Don't have access to a trailer? Simply install rear racks on a couple of the bikes. Then purchase bags (called "panniers") that attach to the racks. By filling the bags and strapping things onto the tops of the racks, you can carry essentials comfortably. And, if you need more capacity, you can add racks and bags to the other bikes on the trip.
Rail-trails create unique opportunities for recreational cycling. They allow you to ride all day without worrying about cars. For families, they're the perfect training ground for our next generation of cyclists. So get out there and enjoy your local rail-trail!
Selected Trails for Multi-day Trips
Katy Trail State Park, Missouri, 225 miles
Travel dense forests, wetlands, deep valleys, remnant prairies, open pastureland and gently rolling farm fields and pass through some of the most scenic areas of Missouri on the longest open rail-trail in the United States. For information visit www.mostateparks.com/katytrail.htm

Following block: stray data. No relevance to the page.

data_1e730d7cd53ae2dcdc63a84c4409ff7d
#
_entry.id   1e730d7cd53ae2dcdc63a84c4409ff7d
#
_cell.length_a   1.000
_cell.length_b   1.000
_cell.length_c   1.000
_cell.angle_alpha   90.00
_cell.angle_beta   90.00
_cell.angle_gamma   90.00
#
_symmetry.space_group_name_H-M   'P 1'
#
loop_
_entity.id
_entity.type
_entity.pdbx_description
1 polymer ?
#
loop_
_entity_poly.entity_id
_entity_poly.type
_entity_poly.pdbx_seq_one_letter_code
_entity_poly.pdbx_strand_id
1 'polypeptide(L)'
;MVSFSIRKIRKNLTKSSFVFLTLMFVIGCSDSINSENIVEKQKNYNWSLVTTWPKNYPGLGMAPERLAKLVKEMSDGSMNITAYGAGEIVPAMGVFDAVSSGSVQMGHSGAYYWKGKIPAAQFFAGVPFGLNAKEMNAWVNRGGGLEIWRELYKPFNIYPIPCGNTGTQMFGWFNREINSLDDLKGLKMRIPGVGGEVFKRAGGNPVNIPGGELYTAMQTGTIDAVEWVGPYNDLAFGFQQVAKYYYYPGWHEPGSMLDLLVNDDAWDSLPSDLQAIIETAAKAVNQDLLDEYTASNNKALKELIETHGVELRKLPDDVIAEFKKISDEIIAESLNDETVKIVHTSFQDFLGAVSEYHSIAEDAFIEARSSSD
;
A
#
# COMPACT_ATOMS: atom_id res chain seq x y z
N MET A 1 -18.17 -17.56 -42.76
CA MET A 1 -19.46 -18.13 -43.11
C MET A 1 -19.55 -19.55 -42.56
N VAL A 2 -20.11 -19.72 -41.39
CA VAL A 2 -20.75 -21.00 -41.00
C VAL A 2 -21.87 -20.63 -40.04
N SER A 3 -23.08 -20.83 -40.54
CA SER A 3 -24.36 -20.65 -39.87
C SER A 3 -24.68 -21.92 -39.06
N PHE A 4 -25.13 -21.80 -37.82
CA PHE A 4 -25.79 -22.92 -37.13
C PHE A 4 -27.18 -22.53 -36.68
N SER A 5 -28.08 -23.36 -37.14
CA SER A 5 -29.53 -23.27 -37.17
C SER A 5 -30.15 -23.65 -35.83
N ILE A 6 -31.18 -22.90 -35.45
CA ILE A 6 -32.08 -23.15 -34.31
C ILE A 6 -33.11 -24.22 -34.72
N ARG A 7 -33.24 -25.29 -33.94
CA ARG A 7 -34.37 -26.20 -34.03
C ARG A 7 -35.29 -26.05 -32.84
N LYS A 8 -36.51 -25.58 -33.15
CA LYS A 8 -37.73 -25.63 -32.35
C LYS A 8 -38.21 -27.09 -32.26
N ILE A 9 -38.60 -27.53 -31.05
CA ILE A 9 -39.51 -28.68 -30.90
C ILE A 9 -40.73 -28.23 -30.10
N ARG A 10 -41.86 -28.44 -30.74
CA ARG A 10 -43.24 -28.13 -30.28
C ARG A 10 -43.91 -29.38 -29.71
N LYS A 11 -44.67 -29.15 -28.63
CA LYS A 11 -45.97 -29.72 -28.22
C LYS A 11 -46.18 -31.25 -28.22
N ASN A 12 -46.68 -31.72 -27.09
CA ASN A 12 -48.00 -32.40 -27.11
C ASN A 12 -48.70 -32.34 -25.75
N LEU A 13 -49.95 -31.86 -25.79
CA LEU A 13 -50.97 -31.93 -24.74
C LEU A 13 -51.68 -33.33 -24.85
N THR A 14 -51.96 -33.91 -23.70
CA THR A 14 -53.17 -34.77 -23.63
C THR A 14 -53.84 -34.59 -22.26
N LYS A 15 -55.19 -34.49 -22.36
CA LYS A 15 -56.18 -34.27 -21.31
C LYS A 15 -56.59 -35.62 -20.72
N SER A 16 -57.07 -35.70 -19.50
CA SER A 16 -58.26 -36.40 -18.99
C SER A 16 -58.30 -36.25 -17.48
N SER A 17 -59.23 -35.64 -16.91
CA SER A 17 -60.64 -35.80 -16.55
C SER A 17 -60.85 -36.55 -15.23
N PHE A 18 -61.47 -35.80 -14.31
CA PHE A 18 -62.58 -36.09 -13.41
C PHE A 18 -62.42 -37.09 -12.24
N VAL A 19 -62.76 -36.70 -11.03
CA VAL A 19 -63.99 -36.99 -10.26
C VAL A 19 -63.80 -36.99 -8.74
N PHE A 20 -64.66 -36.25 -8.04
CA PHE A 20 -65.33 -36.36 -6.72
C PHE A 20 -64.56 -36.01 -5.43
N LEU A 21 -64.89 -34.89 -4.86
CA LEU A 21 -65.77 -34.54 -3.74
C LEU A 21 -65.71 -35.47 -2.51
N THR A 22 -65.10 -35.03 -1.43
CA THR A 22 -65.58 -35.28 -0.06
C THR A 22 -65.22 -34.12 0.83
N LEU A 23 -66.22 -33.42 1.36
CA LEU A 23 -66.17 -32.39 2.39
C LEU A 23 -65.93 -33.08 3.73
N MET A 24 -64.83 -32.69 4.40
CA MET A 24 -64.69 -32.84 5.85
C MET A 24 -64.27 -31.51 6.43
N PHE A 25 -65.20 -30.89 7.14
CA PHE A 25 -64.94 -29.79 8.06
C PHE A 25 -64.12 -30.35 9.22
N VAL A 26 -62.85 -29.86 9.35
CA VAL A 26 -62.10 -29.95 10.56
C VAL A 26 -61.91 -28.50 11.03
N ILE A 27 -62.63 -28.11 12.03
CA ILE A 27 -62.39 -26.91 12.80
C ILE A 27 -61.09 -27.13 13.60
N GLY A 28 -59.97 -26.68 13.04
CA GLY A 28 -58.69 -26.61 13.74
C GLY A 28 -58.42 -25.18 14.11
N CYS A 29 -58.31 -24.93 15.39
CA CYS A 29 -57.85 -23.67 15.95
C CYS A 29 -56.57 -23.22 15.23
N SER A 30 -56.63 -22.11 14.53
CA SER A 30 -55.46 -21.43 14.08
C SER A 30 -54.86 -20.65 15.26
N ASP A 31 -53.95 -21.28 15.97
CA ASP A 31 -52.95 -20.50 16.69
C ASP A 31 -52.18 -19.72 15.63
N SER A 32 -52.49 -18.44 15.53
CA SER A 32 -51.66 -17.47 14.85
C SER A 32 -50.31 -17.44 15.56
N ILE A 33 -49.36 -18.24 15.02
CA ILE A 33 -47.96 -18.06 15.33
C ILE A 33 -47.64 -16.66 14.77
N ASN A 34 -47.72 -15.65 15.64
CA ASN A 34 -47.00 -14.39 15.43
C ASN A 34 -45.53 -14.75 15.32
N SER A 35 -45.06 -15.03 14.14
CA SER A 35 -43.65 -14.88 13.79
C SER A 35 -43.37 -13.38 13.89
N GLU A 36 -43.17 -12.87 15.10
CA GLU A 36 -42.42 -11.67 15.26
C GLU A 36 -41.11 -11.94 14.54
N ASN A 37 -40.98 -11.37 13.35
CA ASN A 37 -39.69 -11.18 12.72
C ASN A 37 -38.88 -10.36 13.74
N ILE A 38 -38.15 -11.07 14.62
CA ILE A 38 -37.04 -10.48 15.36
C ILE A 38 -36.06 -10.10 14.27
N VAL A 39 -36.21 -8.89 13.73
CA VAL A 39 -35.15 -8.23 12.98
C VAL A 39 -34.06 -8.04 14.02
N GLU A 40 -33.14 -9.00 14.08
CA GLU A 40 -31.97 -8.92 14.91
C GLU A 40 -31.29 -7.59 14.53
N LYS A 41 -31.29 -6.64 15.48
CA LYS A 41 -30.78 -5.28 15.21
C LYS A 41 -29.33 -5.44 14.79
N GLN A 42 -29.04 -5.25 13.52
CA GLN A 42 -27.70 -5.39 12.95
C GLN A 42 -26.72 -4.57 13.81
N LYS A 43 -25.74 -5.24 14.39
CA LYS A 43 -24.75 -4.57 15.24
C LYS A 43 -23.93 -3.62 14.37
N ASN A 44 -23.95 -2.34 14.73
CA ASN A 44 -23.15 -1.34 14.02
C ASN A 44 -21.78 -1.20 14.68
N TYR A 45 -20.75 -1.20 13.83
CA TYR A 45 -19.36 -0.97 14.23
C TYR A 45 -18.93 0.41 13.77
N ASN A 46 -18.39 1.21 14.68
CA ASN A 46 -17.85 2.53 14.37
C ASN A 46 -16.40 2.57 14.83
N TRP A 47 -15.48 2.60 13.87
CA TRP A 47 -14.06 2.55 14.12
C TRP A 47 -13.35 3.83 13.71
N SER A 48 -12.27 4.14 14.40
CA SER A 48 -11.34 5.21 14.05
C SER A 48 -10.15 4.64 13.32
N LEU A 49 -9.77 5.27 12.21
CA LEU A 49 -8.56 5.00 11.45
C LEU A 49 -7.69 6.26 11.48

George S. Mickelson Trail, South Dakota, 114 miles
Explore national forest land, more than 100 converted railroad bridges and four tunnels on this scenic trail through South Dakota's Black Hills. For information including accommodations visit www.mickelsontrail.com
Withlacoochee State Trail/General James A. Van Fleet Trail, Florida, 75 miles
Take in rural Florida's citrus groves, scenic swamps and varied wildlife on these rail-trails in the central part of the state. While not connected, the trails are close enough to make for a good multi-day trip.
Great Allegheny Passage/C&O Canal Towpath, Pennsylvania, Maryland, Washington, D.C., 336 miles
Combine the Great Allegheny Passage with the C&O Canal Towpath to pedal from Pittsburgh to Washington, D.C. on rail-trails, bike lanes and the canal towpath. For information visit www.atatrail.org
Pere-Marquette State Trail/White Pine Trail State Park, Michigan, 148 miles.
Travel through the heart of central Michigan and across scenic and varied terrain while pedaling along these intersecting trails.